Wouldn't Americans vote for him if they were smart?
Bill Maher said something like, "If Americans were smart, you'd be President," to Ron Paul.
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Old 2008-01-09, 21:28   Link #95
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Bill Maher said something like, "If Americans were smart, you'd be President," to Ron Paul.
That must be it. Thanks. That's the second time you pinned me (last time was about the Al Gore presidency incident).

But don't you agree with that sentence..

I know I don't stand for everyone here when I say this, but I think Ron Paul's beliefs are more justified than anyone else', but that's just me.
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Old 2008-01-09, 21:33   Link #96
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Ron Pauls weak spot is his isolation idea with the rest of the world.. you can't ignore whats happening around you, especially when you are attacked like 9/11, a lot of people want a leader who just does "something" and gets on the move.. Ron Paul has a lot of good ideas, but i'm not sure if it is smart to isolate yourself while your culture,media,economy,... is connected so much with the rest of the world

apostle: may i ask how old you are?
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Old 2008-01-09, 22:35   Link #97
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Originally Posted by WONDERMIKE View Post
Ron Pauls weak spot is his isolation idea with the rest of the world.. you can't ignore whats happening around you, especially when you are attacked like 9/11, a lot of people want a leader who just does "something" and gets on the move.. Ron Paul has a lot of good ideas, but i'm not sure if it is smart to isolate yourself while your culture,media,economy,... is connected so much with the rest of the world

apostle: may i ask how old you are?
America was attacked in 2001 because we intervene in other countries' affairs. By invading Iraq we have only created more cause for terrorism. Ron Paul isn't an isolationist, he's a non-interventionist.

America supported the Taliban in the 80's, supplying them with weapons and training so they could fight the Soviets.

America also supported Saddam Hussein and Iraq in the 80's by giving them money to fight with Iran.

America supported the Shah in Iran but after the revolution when Iran became a republic, America saw Iran as an enemy.
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Old 2008-01-09, 22:46   Link #98
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regardless of whether we intervene or not, the possibility of america being pulled into a war still exists. america took a non-intervention policy before world war II and look what happened. however, meddling in affairs that do not directly involve us should be kept to a minimum, as it does increase the likelyhood sp? of problems. But then, who's going to complain about gas prices being $3.50 this summer? of course you are.
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Old 2008-01-09, 23:27   Link #99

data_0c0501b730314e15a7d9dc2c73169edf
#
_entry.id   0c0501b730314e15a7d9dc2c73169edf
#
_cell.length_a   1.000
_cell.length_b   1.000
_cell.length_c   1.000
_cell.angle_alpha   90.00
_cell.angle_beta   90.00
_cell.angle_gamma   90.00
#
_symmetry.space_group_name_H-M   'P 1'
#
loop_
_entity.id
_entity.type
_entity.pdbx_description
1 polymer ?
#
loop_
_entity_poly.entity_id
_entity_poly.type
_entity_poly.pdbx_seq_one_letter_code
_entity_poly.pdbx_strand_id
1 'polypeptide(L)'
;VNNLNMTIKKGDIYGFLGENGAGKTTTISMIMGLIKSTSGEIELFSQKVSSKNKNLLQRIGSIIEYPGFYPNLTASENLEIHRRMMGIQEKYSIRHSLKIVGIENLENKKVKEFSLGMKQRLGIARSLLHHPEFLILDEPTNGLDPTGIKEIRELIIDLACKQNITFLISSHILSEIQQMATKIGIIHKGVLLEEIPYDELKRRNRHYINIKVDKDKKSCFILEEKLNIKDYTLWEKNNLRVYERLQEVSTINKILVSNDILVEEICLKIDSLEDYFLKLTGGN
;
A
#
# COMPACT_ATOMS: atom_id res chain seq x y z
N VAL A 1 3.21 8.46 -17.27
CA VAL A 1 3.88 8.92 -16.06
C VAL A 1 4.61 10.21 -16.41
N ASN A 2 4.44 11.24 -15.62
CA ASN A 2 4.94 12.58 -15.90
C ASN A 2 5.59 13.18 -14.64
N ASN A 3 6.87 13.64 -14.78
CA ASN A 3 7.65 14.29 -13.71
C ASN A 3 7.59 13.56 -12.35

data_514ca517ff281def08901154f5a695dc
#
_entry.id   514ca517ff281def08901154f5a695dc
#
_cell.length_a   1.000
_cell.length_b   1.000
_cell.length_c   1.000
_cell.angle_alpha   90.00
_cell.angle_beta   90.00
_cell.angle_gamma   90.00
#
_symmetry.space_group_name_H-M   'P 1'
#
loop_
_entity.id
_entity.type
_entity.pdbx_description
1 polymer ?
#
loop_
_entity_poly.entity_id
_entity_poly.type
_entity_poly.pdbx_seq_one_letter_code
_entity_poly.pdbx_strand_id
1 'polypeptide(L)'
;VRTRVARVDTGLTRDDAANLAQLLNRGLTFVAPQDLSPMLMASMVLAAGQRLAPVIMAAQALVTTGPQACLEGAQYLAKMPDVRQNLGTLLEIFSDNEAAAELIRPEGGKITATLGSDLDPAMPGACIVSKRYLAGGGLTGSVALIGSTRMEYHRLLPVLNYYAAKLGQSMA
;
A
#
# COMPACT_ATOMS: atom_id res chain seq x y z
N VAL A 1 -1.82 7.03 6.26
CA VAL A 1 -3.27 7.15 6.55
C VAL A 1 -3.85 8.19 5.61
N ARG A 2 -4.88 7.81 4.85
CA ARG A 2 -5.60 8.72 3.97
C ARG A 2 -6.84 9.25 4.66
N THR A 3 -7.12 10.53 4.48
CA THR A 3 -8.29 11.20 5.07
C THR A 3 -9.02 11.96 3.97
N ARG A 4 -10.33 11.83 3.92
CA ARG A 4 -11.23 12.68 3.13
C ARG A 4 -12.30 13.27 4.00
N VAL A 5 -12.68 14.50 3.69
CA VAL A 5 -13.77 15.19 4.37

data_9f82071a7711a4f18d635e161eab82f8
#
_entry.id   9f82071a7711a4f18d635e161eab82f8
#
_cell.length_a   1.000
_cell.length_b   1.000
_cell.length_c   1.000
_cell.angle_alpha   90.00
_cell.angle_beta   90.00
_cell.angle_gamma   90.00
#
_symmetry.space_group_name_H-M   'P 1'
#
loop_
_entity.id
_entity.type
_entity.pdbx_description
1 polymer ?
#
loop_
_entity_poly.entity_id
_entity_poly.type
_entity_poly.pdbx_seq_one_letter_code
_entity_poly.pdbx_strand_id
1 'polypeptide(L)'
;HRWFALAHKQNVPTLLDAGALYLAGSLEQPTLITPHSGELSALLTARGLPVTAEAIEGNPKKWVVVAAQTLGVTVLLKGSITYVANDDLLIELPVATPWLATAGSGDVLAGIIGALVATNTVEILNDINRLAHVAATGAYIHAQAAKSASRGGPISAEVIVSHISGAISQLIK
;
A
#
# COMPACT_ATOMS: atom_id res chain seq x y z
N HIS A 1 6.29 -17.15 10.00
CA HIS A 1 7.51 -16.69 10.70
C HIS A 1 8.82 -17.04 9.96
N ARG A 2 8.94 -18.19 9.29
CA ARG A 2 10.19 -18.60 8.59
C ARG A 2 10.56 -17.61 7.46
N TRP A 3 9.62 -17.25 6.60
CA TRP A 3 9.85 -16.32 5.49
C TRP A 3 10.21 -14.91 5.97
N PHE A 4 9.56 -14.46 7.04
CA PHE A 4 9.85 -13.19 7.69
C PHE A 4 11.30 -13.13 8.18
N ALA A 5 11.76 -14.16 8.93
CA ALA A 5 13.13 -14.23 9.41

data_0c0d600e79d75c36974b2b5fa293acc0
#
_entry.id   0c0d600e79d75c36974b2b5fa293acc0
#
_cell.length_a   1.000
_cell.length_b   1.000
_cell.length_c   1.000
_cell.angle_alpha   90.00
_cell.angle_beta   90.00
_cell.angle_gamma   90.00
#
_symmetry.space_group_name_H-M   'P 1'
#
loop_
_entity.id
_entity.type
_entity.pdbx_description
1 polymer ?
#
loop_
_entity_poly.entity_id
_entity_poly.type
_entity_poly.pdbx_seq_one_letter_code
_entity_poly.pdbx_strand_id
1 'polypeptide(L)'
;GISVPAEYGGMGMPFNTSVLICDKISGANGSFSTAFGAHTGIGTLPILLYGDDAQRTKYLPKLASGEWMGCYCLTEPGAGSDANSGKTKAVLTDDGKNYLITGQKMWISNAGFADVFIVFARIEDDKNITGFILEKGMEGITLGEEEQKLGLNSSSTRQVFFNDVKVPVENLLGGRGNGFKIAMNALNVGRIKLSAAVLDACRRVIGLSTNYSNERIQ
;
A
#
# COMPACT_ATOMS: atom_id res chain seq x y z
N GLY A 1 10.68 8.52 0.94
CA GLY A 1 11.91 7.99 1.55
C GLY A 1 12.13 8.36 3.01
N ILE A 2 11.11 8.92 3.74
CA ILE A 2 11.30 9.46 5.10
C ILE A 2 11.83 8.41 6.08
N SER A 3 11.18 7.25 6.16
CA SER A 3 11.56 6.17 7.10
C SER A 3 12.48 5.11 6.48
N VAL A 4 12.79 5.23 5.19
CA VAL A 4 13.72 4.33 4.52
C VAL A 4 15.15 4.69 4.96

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Originally Posted by WONDERMIKE View Post
Ron Pauls weak spot is his isolation idea with the rest of the world.. you can't ignore whats happening around you, especially when you are attacked like 9/11, a lot of people want a leader who just does "something" and gets on the move.. Ron Paul has a lot of good ideas, but i'm not sure if it is smart to isolate yourself while your culture,media,economy,... is connected so much with the rest of the world

apostle: may i ask how old you are?
Younger than you are. And yes, it's true that Ron Paul's supporters are probably mostly more so younger or are youth adults. I don't really want to start arguing who's best and stuff, so sorry if it seemed like I was rooting for Ron Paul without any evidence or proof to back it up.

I doubt Ron Paul will isolate America from the world. The only difference is, instead of continuing or taking a step up in trying to be *Team America: World Police*, he's going to take a step down, and retract troops from places like Europe, where they simply don't belong.

Of course people want action to be taken regarding 9/11. Yes, people want something done about terrorism and nuclear weapons. Yes, people want something done about Bin Laden, and Al-Qaeda. However, I think Ron Paul knows that war won't solve anything. It's getting old. The more we fight, the more it seems like we are there, the more problems arise. C'est la vie.

My main reason for rooting on Ron Paul is solely based on his principles, his morals, beliefs, and idealism. Ron Paul isn't going to make America back into the 1700s, nor will he end all connection from outside and isolate his little country. But he probably will take a step down, which is necessary at this point of time for the U.S.A. don't you think? While the "War on Terror" is still going on, America is still trying to hold its roots and connections, and it can almost be classified as *Dominion*. Look what Bush's done to Iraq. Now the facts can't be ignored. I'm sure Bush's strike on Iraq did impact Osama's schedule, or delayed it at the very least. However, these interruptions and interventions won't get us anything. What is America getting out of the stationary troops in Iraq right now? Is it really worth it? Is the *War on Terror* really worth it? It may be possible, but I still doubt that war will solve anything. Maybe I'm immature and ignorant to believe it, but I won't change my belief on that.

Meh I'm tired . You don't have to expect something like this from me again..
Gnight everyone,
-A.K.
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Old 2008-01-09, 23:58   Link #100
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Originally Posted by Potatochobit View Post
america took a non-intervention policy before world war II and look what happened. however, meddling in affairs that do not directly involve us should be kept to a minimum, as it does increase the likelyhood sp? of problems.
Any problem affecting the world economy will directly affect America. So, there is always be some kind of important reason. No avoiding. And the problem is not involving, it is involving using the worst possible methods. But, after Vietnam, if Iraq happens, that means, a generation change is not enough to develop the required values. And, with a money demanding population currently in growth, I doubt, this will change anytime soon.